AAP is the professional organization for pediatricians in the U.S, and it “strongly discourages” use of home trampolines. 1. The most common trampoline-related injury is a sprained ankle; this isn’t severe, but can be painful and will limit kids’ participation in sports and other activities. Broken bones and dislocations are also a risk, especially for young children. Trampoline jumping poses a high risk of injury for children.
The activity can result in sprains and fractures in the arms or legs — as well as head and neck injuries. The risk of injury is so high that the American Academy of Pediatrics strongly discourages the use of trampolines at home. Trampoline park injuries also are on the rise. (CBS News) The American Academy of Pediatrics (AAP) is discouraging the recreational use of trampolines, saying the activity poses a major injury risk for kids and there’s no clear way to reduce. However, both the American Academy of Pediatrics and the American Academy of Orthopedic Surgeons strongly discourage the use of home trampolines, especially for children younger than 6. Each year.
Trampolines are too dangerous for children to use, the American Academy of Pediatrics said Monday. Citing nearly 100,000 injuries in 2009, the academy issued the warning in a statement published in. According to the American Academy of Pediatrics, no trampoline is totally safe. Trampoline Safety Risks To most effectively guard against the safety risks inherent with trampolines, it’s important to understand them first, so let’s take a look at some together.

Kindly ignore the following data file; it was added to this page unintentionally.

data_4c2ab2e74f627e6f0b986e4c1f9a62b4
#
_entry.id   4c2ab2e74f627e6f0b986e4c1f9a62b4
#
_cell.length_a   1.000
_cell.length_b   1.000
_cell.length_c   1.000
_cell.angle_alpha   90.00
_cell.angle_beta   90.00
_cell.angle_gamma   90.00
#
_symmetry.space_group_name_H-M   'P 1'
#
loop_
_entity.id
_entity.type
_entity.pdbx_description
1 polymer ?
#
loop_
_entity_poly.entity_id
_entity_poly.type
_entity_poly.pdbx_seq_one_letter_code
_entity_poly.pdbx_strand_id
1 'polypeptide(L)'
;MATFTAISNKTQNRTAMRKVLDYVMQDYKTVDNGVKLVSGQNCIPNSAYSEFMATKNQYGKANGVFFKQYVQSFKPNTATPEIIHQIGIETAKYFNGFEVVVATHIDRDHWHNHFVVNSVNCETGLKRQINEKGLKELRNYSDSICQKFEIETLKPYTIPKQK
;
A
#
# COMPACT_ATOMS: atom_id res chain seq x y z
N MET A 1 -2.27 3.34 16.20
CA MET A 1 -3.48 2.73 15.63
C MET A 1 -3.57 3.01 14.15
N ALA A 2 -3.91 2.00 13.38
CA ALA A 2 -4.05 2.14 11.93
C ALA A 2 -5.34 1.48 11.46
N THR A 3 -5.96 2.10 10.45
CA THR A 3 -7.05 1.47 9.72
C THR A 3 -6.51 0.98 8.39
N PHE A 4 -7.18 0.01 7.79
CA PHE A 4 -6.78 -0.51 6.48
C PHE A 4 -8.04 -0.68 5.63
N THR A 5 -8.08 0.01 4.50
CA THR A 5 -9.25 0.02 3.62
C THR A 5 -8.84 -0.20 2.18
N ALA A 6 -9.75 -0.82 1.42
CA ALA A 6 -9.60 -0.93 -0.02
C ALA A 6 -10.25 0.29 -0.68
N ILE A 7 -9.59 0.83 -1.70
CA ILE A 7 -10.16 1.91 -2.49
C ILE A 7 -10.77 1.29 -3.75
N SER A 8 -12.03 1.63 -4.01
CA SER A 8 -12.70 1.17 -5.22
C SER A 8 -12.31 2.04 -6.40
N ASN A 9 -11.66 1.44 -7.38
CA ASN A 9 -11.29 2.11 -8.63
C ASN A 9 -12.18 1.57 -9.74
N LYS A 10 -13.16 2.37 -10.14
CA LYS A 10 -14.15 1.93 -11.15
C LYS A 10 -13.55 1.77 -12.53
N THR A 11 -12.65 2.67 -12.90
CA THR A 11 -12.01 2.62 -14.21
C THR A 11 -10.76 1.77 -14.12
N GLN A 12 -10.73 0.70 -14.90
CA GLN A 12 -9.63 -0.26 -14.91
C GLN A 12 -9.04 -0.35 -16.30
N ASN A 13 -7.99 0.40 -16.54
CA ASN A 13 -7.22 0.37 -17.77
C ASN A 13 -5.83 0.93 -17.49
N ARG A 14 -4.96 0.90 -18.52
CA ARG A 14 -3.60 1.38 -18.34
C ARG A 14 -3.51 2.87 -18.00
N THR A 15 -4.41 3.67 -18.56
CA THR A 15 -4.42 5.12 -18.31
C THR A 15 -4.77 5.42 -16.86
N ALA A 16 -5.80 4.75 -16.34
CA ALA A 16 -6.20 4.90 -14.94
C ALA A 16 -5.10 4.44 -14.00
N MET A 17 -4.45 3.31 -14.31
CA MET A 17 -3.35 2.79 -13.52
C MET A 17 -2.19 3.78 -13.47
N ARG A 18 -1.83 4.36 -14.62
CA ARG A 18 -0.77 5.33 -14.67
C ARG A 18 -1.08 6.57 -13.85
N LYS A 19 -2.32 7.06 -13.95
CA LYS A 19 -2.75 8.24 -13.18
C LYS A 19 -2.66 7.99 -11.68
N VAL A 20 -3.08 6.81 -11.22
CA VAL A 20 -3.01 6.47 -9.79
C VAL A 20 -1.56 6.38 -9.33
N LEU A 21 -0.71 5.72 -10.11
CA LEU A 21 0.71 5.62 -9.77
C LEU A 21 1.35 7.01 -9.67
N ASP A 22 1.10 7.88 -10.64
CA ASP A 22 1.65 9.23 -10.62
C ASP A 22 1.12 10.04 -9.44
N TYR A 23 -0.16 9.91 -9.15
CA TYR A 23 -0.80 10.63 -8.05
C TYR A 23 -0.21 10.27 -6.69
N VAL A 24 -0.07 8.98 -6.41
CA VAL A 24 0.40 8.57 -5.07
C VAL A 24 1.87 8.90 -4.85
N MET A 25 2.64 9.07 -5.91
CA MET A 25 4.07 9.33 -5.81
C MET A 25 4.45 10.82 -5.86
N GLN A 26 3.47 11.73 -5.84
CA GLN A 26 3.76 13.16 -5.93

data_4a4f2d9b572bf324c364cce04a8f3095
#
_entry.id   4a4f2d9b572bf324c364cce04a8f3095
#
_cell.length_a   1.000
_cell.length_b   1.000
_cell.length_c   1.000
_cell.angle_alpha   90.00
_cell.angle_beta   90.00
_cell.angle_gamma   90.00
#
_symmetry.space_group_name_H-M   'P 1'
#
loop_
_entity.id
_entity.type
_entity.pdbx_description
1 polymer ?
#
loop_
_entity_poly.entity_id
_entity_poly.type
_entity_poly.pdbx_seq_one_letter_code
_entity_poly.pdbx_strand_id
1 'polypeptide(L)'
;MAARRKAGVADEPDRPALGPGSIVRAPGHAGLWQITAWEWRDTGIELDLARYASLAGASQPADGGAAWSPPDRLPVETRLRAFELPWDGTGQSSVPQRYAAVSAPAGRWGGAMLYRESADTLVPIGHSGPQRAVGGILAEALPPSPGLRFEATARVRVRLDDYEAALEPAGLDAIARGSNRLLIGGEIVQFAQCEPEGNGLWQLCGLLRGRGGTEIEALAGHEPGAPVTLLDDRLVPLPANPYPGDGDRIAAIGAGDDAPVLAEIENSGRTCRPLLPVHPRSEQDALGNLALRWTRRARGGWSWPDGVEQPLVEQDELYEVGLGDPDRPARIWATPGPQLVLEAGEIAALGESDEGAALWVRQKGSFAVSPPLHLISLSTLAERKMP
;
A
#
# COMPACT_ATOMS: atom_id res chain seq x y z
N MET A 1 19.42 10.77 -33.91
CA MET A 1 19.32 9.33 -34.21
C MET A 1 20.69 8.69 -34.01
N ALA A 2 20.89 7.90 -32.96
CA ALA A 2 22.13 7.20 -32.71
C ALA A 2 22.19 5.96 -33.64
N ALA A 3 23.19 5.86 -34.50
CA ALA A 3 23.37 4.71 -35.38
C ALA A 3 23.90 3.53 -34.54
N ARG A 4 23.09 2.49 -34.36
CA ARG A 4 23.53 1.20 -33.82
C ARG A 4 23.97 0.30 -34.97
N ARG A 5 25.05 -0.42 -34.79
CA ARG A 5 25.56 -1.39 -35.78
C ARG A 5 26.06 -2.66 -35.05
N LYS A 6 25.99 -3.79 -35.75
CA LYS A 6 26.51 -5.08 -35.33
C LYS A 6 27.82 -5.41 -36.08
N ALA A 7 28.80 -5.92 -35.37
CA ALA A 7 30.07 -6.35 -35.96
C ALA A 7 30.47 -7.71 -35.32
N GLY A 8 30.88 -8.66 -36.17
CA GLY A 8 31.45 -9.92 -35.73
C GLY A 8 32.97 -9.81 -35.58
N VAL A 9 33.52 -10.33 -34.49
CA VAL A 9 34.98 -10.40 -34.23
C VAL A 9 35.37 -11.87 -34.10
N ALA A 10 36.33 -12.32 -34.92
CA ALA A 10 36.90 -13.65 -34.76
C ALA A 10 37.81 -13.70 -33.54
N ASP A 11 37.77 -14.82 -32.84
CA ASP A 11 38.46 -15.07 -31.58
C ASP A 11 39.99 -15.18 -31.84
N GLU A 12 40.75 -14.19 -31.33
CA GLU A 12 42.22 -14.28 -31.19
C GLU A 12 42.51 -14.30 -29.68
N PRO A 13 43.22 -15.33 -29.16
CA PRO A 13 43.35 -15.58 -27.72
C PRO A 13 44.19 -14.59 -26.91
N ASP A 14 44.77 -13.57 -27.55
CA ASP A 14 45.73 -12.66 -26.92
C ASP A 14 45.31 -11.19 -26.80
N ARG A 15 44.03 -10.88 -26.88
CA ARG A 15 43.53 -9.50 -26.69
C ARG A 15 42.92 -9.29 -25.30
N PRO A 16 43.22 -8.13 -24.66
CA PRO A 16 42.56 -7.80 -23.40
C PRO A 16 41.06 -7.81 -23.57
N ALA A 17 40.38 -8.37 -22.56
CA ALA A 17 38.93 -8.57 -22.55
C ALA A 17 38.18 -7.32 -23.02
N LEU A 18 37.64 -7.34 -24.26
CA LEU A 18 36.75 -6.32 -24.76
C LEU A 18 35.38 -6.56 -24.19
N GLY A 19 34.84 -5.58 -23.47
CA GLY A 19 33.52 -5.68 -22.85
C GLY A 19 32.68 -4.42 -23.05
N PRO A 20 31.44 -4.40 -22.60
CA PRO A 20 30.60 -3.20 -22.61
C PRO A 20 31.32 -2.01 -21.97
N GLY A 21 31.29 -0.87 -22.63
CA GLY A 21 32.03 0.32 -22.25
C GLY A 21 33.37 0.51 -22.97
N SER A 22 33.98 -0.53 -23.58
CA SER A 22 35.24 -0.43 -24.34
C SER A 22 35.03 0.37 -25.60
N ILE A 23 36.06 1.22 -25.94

The American Academy of Pediatrics suggests trampolines should never be used unless athletes are being supervised in training for a sport like diving or gymnastics. As the weather warms each season, however, pediatric orthopaedists tend to. Turns out it’s really hard to quantify the risk trampolines pose—I’ll explain why in a bit—yet most pediatricians and orthopedists agree: Trampolines are a terrible idea for young kids and not so.
While the Trump administration is urging schools to open in the fall, many parents remain concerned about the safety of their children.Amid the coronavirus pandemic, is going back to school safe? The American Academy of Pediatrics has some answers. The nation’s top pediatrician group made headlines last month after releasing clinical guidance saying this. Pediatricians know how addictive and fun trampolines can be for kids.
Unfortunately, we often see trampoline-related accidents in our exam rooms because kids don’t understand the proper safety precautions before they start jumping. As a result, we find ourselves treating fractures and sprains in the wrists, back and knees. As a parent, it’s vital to monitor.
List of related literature:
|from Advanced Pediatric Assessment, Second Edition|
|from Sports Science Handbook: A-H|
|from Wong’s Nursing Care of Infants and Children E-Book|
|from Pediatric Nursing: An Introductory Text|
|from Accident & Emergency: Theory Into Practice|
|from Tachdjian’s Pediatric Orthopaedics: From the Texas Scottish Rite Hospital for Children|
|from Reparenting the Child who Hurts: A Guide to Healing Developmental Trauma and Attachments|
|from Wong’s Nursing Care of Infants and Children Multimedia Enhanced Version|
|from Wong’s Essentials of Pediatric Nursing9: Wong’s Essentials of Pediatric Nursing|
|from Attachment in Common Sense and Doodles: A Practical Guide|